The radiology team of Thayer Central Health Services is made up of Audra Hergott, the director of radiology, and Amy Gregory and Shelly Pulliam, the two radiologists with certificates in mammography.
“I like having the one-on-one time with the patient,” said Pulliam. “Being in a small area, we know a lot of our patients. Its nice to have that connection with them and it puts them at ease as well.”
“They feel comfortable with us because its small town,” said Gregory. “We do mammograms for teachers and family friends.”
According to the mammographers, they do about 675 to 680 mammograms a year. This averages to between 30 and 50 a month.
Women should typically start scheduling mammograms at age 40; however, if a woman has a family history of breast cancer, she should begin earlier.
If something is found on a woman under 30, the technicians use an ultrasound.
Men can get mammograms as well but usually only if they have a lump or their doctors feel there is something there.
For a standard screening, the patients change into a gown and take four pictures, two on each side. The process usually only takes ten to 15 minutes.
The machine uses compression to separate the breast tissue, which is very dense.
If a lump is found, the technicians have it stat read within 30 to 40 minutes and the patient will have to have additional views.
“We do different pictures from what we did the first time and from there they usually order an ultrasound or a biopsy,” said Gregory. “When they do a biopsy, they send it in to pathology where they find out whether it is cancerous.”
It is important that women schedule an annual mammogram because “every year your breast tissue changes, especially as you get older,” said Pulliam.
“You don’t always have symptoms when it comes to having breast cancer,” said Gregory. “A lot of people come in and don’t have problems. Not everybody has a lump.”
By keeping track of yearly mammograms, radiologists can compare different years’ mammograms and see how breast tissue has changed. If they locate something that wasn’t there in the past, they know it needs to be checked out further.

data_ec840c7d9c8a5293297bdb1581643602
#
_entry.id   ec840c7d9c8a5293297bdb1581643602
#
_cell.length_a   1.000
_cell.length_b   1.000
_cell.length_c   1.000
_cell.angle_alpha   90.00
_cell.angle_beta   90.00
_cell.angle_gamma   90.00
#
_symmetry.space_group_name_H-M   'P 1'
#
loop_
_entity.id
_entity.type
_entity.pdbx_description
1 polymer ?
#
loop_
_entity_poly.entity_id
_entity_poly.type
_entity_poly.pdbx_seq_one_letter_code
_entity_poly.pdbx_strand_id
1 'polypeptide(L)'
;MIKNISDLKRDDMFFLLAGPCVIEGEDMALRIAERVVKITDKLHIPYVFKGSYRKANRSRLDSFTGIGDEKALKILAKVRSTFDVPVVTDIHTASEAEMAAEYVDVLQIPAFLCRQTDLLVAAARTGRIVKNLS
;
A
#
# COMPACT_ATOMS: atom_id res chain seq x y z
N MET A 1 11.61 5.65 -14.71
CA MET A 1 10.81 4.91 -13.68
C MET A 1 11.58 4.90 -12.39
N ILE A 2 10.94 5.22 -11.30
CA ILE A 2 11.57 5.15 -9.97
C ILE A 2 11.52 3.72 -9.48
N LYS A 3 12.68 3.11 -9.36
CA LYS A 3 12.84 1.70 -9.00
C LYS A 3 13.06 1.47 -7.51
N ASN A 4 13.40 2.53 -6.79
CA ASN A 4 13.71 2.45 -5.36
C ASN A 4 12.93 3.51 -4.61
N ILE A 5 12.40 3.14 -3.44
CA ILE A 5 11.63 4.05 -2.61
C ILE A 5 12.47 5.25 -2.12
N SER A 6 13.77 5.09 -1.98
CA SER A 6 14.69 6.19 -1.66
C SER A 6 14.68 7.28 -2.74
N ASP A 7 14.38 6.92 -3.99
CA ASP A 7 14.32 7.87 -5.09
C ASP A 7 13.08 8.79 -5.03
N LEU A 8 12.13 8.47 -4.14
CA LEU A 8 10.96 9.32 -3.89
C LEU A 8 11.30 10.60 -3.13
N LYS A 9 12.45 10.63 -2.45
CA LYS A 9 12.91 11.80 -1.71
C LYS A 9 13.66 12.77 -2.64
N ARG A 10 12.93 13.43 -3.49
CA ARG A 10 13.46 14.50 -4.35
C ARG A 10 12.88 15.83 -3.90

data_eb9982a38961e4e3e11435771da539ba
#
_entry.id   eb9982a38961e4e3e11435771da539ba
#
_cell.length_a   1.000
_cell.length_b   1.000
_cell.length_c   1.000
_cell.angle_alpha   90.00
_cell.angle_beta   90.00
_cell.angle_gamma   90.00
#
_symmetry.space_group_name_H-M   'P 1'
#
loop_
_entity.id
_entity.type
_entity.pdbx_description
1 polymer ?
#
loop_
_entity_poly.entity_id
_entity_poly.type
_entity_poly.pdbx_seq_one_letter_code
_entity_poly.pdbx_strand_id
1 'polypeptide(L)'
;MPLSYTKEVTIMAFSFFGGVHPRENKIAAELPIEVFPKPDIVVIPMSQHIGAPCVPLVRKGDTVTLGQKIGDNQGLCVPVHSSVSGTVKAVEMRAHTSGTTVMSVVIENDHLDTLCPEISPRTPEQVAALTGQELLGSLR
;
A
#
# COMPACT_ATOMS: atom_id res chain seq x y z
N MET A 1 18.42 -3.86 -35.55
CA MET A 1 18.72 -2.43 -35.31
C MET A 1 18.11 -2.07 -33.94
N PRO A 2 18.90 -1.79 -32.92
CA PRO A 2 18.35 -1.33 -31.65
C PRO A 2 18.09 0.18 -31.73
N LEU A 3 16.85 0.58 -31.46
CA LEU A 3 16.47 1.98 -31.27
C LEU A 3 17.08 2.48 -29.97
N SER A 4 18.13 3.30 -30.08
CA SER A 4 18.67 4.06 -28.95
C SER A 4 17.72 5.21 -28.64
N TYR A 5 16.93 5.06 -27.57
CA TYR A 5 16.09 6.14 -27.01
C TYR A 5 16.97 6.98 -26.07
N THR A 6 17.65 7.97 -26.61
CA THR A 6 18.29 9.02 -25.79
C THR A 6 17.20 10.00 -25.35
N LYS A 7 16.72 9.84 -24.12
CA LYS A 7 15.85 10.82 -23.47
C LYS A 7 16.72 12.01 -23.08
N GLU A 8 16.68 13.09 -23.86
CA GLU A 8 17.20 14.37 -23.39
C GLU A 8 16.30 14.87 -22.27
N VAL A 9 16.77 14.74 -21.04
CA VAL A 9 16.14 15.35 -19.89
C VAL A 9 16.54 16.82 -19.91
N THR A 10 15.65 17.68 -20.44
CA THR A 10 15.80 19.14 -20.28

“Getting people in the door to get the mammogram done is a big step,” said Gregory. “It’s one a lot of people don’t take.”
But the challenge doesn’t end there: getting people to return is another obstacle.
“A lot of people have had horrible experiences with mammograms and they don’t want to come back,” said Pulliam.
However, when patients are convinced to come in, the radiologists said many of the women don’t find the experience to be as nearly as bad as they thought it would.
“They say ‘this is much better than the last one I had; I don’t know what I was so worried about,’” said Pulliam.
The radiologists pointed out that it takes a certain type of person to perform mammograms.
“You can’t be rough around the edges,” said Gregory. “You have to be talkative and compassionate.”
The two technicians try to initiate conversations with the patients to help them relax. Two popular topics are Husker football and the holidays.
They try to make their schedules flexible so patients can come in first thing in the morning, over lunch break or after work.
The hospital will be having an employee pink out day on Oct. 23 where staff decorate their offices in pink and try to dress up in as much pink as they can. Throughout the month of October they will have other fun activities and selling pink t-shirts. The proceeds will go to Susan G. Komen for the Cure.
“We try to make it fun,” said Gregory. “It’s a way to encourage people and remind them that its important.”
Events like breast cancer awareness month are important because they are unifying.
“I think it’s a way to make everyone aware that there’s lots of people who have suffered or been lost to breast cancer,” said Pulliam. “It’s something that we can promote: take care of yourself so that we can catch something soon enough. It could be treatable.”